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The Densuș church
Roman inscription in the church's yard

The Densuș Church (also known as St Nicholas' Church) in the village of Densuș, Hunedoara County, Romania is one of the oldest Romanian churches still standing.

It was built in its present form in the 13th century on the site of a 2nd-century Roman temple, with some materials from the Dacian Sarmizegetusa fortress. It has a stone tower above the naos. Inside the church there are 15th century mural paintings that show Jesus wearing Romanian traditional clothes. These paintings were made by artist Ştefan. Later more paintings were added by Simion de Piteşti in the 18th century.

From 1566 to the end of the 19th century this building functioned as a Calvinist church, too. Because of this, the paintings were lime-whited in the 16th century and its belltower has a Hungarian inscription from 1782.

According to Romanian historians it is considered that on the setting of the present-day church, there was once a Dacian temple dedicated to Zamolxis, upon which the conquering Romans built a temple dedicated to the god Mars. After the Roman withdrawal, the temple became a Christian church, and sermons were held there. Its present form dates from the beginning of the 12th century. Considering its tradition, it dates from the 4th century AD, and is considered the oldest church in Romania and South East Europe.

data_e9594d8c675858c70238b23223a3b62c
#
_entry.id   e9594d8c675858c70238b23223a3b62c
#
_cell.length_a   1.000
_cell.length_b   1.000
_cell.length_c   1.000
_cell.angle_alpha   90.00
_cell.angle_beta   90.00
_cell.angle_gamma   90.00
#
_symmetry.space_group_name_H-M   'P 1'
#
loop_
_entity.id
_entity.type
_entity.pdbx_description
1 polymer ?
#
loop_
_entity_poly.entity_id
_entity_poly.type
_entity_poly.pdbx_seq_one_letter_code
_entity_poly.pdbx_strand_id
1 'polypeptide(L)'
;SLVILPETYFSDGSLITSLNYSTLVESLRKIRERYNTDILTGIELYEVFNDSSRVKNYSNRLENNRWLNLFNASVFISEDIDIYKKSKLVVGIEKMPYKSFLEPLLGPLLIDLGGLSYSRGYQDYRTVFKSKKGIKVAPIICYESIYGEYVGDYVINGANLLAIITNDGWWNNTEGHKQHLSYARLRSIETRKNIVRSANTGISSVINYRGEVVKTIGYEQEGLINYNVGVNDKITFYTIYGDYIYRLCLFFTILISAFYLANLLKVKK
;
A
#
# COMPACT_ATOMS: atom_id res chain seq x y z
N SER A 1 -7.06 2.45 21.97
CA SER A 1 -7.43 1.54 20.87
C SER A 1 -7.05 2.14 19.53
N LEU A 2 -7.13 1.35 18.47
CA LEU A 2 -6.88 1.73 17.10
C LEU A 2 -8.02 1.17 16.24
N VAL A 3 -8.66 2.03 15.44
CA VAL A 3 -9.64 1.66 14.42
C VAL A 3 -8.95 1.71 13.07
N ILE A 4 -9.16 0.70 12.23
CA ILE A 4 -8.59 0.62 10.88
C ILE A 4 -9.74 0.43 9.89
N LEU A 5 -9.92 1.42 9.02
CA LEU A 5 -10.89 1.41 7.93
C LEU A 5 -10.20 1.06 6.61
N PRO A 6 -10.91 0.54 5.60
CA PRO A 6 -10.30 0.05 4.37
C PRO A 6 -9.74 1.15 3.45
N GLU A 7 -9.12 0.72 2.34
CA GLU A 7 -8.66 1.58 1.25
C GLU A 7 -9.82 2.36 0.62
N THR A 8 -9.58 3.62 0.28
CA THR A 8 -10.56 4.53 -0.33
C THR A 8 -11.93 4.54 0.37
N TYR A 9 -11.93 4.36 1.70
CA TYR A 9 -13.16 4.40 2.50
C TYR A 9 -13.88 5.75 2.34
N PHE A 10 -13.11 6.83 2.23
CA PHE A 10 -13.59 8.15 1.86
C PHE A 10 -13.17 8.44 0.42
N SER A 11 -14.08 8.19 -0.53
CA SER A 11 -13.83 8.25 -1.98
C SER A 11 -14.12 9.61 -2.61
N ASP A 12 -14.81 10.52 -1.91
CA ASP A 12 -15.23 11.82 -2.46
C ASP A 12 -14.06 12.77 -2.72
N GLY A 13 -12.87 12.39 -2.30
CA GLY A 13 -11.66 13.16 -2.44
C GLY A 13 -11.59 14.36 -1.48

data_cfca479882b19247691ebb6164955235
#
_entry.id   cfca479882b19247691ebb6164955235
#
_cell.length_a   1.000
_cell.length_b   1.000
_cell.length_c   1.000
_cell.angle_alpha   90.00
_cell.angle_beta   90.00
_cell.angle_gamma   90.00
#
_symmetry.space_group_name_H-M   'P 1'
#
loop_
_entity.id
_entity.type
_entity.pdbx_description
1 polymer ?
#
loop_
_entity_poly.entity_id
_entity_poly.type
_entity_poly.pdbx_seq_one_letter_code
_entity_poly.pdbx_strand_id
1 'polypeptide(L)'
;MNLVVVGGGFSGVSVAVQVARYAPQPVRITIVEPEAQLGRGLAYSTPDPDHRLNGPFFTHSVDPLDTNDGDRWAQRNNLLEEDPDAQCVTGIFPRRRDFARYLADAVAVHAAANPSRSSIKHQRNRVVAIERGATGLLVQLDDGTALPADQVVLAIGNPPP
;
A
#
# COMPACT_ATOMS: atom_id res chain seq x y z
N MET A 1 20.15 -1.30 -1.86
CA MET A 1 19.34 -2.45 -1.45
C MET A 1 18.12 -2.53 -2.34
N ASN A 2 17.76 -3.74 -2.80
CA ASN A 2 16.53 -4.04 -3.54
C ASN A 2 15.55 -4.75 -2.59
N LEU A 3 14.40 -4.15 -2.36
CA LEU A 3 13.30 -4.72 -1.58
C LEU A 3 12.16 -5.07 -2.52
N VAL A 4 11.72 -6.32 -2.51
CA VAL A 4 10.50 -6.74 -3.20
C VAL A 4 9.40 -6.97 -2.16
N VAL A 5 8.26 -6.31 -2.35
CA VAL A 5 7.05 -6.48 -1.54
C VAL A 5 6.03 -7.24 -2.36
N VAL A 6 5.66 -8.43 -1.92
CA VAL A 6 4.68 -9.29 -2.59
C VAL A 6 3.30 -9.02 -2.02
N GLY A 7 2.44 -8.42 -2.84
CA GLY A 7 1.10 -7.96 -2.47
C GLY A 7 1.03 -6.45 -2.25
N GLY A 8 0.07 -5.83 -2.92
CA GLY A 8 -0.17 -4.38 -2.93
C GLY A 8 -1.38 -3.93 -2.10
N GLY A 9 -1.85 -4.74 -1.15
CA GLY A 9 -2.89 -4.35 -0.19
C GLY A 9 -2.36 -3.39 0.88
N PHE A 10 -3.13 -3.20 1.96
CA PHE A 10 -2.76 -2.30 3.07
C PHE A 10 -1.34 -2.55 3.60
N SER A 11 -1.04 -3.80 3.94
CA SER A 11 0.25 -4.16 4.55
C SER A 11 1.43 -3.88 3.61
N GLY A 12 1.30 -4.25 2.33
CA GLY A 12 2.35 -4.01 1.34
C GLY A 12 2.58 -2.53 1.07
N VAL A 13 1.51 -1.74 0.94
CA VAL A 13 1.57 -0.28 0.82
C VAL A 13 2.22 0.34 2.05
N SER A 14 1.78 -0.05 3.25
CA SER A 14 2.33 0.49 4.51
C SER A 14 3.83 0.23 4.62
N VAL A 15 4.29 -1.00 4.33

Hypothesis about DensușEdit

One of the hypotheses about Densuș is that it was once a pagan temple, and to sustain this argument, it is shown that: the altar of the church is closer to the South than to the East, which would suggest that it was once a pagan temple, because all early Christian houses of worship have the altar pointing towards the East. Other clues are the form of the roof, which, seen from a lateral perspective, has the form of a bird, to be exact a dove, and above the altar there are two stone lions, united by their tails. Another hypothesis, based on inscriptions found inside the church, holds that it was originally built as a mausoleum to the Roman general Longinus Maximus. But it is plausible, that the stones with the inscriptions were moved from their original place and were built into the temple later.

The most widespread opinion among Romanian historians is that the present Densus church was once a Christianised Roman temple, which is to say a Paleo-Christian church from the 4th to 6th centuries AD and it is also the first church on Dacian territory.

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